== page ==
Q: Does Maui Memorial Medical Center have a cardiologist on call 24/7?
A: Dr. Colin Lee, interventional cardiology, Pacific Permanente Group: A cardiologist is always available on-call at Maui Memorial Medical Center, 24 hours a day, seven days a week, 365 days a year. In fact, we started an interventional cardiology program at MMMC in 2010 to provide the best possible care for people on Maui who have cardiac emergencies such as heart attacks or cardiac arrests.
Our specially trained interventional cardiologists and support team can open up blocked coronary arteries with nonsurgical procedures known as percutaneous coronary interventions, or PCIs. Sometimes these procedures involve placing tiny cylindrical stents inside arteries to keep them open. This is one of the best ways to treat a heart attack. MMMC has a state-of-the-art facility where these lifesaving procedures can be done without having to go to Oahu. We also have surgeons who do open-heart surgical procedures.
Additionally, Maui Memorial Medical Center has consistently earned recognition from the American Heart Association for heart failure care.
Bottom line is — we’re here for you if you ever need us!
Q: Are nosebleeds in children normal or genetic? My husband said he would get nosebleeds all the time when he was younger and that it was when he got hot either from the weather or playing sports. Is that normal?
A: Dr. David Crow, otolaryngologist: Nosebleeds are pretty common in kids, and they’re rarely severe. Nosebleeds can be caused by many things, including allergies, cold weather, nose sprays that cause the inside of the nose to dry and crack — and, of course, kids picking their nose. When you get hot or exercise, the blood vessels in your nose can dilate, making it more likely that any irritation like rubbing or scratching will cause bleeding.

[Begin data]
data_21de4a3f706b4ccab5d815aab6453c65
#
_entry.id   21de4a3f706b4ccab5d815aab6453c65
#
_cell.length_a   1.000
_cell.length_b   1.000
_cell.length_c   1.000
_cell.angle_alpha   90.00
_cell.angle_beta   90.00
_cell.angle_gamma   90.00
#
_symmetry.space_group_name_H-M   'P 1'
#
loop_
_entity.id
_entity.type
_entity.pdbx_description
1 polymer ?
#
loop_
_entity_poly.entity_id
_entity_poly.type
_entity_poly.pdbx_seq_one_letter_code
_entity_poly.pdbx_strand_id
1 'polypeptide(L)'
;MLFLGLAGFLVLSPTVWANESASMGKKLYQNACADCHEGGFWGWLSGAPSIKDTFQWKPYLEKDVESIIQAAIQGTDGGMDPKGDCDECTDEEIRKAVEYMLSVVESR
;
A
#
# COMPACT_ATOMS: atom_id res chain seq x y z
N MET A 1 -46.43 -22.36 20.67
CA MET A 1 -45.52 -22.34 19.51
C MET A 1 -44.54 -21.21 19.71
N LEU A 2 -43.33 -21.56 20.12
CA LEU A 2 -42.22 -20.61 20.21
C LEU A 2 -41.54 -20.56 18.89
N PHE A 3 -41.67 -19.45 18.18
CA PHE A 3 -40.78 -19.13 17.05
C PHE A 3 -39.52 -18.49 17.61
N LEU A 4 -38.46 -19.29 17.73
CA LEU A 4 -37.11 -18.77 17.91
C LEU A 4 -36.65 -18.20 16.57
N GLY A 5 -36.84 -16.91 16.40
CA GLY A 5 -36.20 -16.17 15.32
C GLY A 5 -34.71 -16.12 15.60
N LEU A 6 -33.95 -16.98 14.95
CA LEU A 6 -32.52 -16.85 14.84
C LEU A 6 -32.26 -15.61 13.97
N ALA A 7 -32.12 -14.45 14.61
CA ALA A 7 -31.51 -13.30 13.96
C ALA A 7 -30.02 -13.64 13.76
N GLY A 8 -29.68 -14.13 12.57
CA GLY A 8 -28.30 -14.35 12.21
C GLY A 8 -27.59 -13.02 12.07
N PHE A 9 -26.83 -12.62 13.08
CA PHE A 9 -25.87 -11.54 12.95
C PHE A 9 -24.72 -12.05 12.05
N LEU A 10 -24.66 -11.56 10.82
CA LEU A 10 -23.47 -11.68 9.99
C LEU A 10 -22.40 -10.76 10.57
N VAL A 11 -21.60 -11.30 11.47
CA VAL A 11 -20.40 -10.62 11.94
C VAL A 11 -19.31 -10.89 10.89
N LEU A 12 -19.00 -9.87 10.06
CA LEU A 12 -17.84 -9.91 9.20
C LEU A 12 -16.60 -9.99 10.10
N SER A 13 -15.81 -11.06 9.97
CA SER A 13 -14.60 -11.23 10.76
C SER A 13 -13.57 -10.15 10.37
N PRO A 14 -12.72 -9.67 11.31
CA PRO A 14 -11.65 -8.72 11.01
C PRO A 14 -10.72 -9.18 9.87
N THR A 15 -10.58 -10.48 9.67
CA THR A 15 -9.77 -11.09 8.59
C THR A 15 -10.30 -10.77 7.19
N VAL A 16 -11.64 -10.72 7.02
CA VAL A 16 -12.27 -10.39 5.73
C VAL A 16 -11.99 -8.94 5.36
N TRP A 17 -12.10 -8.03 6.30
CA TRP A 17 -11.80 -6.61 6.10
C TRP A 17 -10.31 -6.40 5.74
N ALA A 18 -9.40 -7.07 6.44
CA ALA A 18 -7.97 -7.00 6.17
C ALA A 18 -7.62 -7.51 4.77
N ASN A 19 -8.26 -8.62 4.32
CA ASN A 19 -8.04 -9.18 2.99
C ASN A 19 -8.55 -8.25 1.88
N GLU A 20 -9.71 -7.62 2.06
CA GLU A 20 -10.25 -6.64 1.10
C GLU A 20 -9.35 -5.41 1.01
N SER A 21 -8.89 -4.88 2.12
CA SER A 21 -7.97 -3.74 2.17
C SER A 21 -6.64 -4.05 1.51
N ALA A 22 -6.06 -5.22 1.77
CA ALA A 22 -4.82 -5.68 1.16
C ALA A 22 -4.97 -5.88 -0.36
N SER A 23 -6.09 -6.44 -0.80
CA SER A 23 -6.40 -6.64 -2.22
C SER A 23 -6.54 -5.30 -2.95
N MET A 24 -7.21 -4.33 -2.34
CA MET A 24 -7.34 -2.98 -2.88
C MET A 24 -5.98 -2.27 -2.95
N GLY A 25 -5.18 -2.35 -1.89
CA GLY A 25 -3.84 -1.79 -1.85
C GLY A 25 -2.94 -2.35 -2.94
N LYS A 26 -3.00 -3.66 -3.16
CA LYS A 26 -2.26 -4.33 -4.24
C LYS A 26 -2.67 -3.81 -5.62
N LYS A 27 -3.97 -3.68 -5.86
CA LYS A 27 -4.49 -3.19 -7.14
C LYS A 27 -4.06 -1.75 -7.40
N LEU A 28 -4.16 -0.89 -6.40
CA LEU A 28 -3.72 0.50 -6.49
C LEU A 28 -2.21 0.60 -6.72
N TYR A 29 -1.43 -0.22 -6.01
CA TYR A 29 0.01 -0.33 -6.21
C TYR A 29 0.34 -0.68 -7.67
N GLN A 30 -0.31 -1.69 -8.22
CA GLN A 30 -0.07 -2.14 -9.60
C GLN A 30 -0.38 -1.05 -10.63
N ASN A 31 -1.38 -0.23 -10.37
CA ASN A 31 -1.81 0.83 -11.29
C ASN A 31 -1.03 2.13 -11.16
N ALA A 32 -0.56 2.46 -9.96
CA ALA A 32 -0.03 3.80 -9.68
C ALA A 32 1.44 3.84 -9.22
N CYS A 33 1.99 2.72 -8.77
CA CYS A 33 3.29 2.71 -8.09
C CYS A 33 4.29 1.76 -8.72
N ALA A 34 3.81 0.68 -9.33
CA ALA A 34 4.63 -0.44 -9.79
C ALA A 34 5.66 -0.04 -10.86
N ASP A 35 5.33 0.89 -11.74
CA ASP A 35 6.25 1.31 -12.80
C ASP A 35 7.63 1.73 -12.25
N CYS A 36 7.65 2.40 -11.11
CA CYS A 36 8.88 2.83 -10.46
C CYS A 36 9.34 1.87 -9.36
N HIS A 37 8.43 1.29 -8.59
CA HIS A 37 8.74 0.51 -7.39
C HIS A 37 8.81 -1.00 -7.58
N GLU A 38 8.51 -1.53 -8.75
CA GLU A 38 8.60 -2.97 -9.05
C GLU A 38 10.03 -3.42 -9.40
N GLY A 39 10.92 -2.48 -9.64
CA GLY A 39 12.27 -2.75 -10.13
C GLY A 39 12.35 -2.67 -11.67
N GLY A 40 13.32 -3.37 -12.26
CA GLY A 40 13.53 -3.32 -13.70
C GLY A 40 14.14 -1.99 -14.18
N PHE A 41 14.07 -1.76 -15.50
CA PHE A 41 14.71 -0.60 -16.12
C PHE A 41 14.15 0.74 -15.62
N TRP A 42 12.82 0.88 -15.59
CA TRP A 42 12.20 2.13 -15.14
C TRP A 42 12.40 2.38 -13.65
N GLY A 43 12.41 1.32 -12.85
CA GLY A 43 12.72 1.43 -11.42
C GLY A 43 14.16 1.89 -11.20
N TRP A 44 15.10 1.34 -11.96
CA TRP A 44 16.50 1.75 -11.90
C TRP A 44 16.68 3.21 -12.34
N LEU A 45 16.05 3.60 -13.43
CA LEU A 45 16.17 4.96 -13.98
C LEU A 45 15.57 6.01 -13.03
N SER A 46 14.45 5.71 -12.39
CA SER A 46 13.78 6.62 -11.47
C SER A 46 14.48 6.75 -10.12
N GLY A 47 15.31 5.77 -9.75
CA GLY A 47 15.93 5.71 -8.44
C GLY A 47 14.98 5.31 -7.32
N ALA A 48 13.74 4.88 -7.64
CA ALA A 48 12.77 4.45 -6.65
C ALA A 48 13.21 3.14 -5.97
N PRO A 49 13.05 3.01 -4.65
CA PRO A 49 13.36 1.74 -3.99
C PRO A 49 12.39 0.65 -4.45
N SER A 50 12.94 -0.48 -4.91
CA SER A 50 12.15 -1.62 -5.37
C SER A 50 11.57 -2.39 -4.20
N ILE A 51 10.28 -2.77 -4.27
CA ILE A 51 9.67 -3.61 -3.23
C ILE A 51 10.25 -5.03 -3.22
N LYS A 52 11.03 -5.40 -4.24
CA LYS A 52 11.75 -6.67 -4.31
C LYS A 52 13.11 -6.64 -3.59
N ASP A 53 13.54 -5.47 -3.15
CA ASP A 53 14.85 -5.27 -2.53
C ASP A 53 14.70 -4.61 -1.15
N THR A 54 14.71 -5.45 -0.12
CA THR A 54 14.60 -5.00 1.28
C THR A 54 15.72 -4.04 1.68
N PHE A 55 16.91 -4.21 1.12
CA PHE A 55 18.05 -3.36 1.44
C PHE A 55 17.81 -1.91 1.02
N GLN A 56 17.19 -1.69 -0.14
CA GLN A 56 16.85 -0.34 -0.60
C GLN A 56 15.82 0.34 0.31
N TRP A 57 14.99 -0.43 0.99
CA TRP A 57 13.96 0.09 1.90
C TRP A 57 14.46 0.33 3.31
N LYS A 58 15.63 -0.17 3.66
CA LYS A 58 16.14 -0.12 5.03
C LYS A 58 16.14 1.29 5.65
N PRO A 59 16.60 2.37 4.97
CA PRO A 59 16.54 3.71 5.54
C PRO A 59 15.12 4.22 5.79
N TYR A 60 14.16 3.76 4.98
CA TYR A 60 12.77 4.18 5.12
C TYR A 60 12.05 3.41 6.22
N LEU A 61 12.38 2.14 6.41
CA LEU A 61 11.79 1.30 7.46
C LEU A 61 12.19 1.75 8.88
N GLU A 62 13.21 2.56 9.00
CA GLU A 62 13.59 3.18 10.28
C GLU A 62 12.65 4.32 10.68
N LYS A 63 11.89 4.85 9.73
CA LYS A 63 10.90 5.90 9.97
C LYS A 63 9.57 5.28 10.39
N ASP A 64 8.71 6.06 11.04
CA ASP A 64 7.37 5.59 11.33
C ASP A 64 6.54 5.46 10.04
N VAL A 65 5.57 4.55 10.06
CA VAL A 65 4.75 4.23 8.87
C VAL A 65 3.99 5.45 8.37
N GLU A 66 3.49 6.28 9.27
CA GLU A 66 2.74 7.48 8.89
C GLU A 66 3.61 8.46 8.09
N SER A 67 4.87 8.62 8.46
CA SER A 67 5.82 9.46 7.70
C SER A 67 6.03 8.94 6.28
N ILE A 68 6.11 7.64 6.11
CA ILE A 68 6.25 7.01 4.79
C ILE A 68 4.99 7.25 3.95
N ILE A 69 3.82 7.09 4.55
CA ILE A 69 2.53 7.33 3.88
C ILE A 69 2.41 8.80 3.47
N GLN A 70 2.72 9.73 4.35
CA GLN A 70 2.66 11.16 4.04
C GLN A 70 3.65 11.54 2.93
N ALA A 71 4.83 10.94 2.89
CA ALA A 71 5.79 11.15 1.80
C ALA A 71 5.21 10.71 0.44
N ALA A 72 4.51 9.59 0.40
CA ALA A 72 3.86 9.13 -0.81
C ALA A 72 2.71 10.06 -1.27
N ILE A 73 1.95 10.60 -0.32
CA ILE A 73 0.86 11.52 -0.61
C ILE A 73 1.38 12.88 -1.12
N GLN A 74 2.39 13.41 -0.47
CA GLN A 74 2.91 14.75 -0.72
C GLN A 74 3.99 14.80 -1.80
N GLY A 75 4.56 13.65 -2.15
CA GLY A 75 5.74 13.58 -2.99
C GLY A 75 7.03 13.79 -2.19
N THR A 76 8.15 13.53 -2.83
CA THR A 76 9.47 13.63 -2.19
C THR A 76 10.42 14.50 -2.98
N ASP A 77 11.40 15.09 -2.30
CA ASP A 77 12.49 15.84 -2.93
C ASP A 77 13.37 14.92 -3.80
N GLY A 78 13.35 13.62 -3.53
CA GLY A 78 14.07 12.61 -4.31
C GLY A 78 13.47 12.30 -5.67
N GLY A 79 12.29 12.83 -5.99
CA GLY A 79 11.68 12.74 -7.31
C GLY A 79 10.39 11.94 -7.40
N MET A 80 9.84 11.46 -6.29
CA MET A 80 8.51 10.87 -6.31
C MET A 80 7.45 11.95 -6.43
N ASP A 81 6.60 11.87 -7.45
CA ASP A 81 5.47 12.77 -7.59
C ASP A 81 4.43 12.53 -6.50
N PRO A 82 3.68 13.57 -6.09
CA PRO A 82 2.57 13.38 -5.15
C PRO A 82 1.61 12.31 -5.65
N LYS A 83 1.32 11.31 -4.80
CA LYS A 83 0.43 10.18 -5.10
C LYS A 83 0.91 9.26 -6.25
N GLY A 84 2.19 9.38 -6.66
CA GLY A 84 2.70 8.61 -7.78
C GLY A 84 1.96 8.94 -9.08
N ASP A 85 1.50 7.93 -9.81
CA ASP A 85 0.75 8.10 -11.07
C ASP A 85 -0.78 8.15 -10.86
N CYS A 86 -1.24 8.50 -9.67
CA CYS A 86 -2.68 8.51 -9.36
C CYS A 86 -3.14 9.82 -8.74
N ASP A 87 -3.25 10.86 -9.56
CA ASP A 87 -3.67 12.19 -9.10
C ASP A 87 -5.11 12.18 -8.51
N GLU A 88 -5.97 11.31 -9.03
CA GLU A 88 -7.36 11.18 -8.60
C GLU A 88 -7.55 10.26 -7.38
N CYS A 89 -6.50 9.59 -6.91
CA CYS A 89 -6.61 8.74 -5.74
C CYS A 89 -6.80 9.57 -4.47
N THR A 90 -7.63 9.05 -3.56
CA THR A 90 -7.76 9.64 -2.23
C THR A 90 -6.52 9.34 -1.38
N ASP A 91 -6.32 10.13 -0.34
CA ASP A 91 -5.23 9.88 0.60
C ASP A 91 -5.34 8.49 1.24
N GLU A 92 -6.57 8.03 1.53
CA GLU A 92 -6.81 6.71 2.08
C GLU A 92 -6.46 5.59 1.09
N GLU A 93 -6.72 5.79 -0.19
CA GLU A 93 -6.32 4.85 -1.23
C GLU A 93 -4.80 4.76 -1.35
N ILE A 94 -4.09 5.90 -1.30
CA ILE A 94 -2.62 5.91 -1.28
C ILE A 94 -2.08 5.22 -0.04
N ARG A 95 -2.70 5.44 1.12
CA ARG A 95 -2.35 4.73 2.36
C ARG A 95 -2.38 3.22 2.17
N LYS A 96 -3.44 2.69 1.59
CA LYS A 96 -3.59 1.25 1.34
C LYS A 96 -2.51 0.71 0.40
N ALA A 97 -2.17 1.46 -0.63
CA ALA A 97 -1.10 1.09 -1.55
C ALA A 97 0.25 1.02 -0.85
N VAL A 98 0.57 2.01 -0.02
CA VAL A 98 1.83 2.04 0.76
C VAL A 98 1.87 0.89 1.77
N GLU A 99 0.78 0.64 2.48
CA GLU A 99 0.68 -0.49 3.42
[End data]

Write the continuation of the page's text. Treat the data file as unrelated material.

Usually, just squeezing the nose firmly for about 10 minutes will stop the bleeding. If nosebleeds are happening frequently and causing a problem, additional options include chemical cauterization with silver nitrate or electrocautery to seal the blood vessels.
Treatments you can try at home include humidifying the area with a saline mist. It’s also a good idea to keep fingernails trimmed and filed and apply an antibiotic cream to reduce inflammation.
Q: I feel like I have chronic phlegm in the back of my throat. It isn’t too bad but can be irritating. Are there certain foods that cause this or how can I get rid of it?
A: Dr. David Crow, otolaryngologist: There are a couple of reasons people get chronic phlegm — acid reflux, post-nasal drip and allergies can all contribute to the problem. Your physician can conduct an exam of your nose and throat area to help determine the cause. Reflux can often be addressed through lifestyle changes, like avoiding eating within three hours of going to bed, elevating your head when you sleep, and avoiding caffeine, alcohol, tobacco, fatty foods, spicy foods, mint and other triggers. If that doesn’t help, an acid reflux medication like Zantac or a proton pump inhibitor could be the next step. If post-nasal drip seems to be the cause, flushing the sinuses with a Neti Pot or saline mist could be one treatment, often in combination with a nasal steroid and antihistamine.
While this problem can be solved, it’s not an overnight fix. It can take several months from the start of treatment before you see improvement.
* Physicians, providers and administrative staff who practice at Maui Health System hospitals and clinics answer questions from the public in “Healthwise Maui,” which appears on Thursdays. Maui Health System operates Maui Memorial Medical Center, Maui Memorial Medical Center Outpatient Clinic, Kula Hospital & Clinic and Lana’i Community Hospital and accepts all patients. To submit a question, go to the website at mauihealthsystem.org/contact.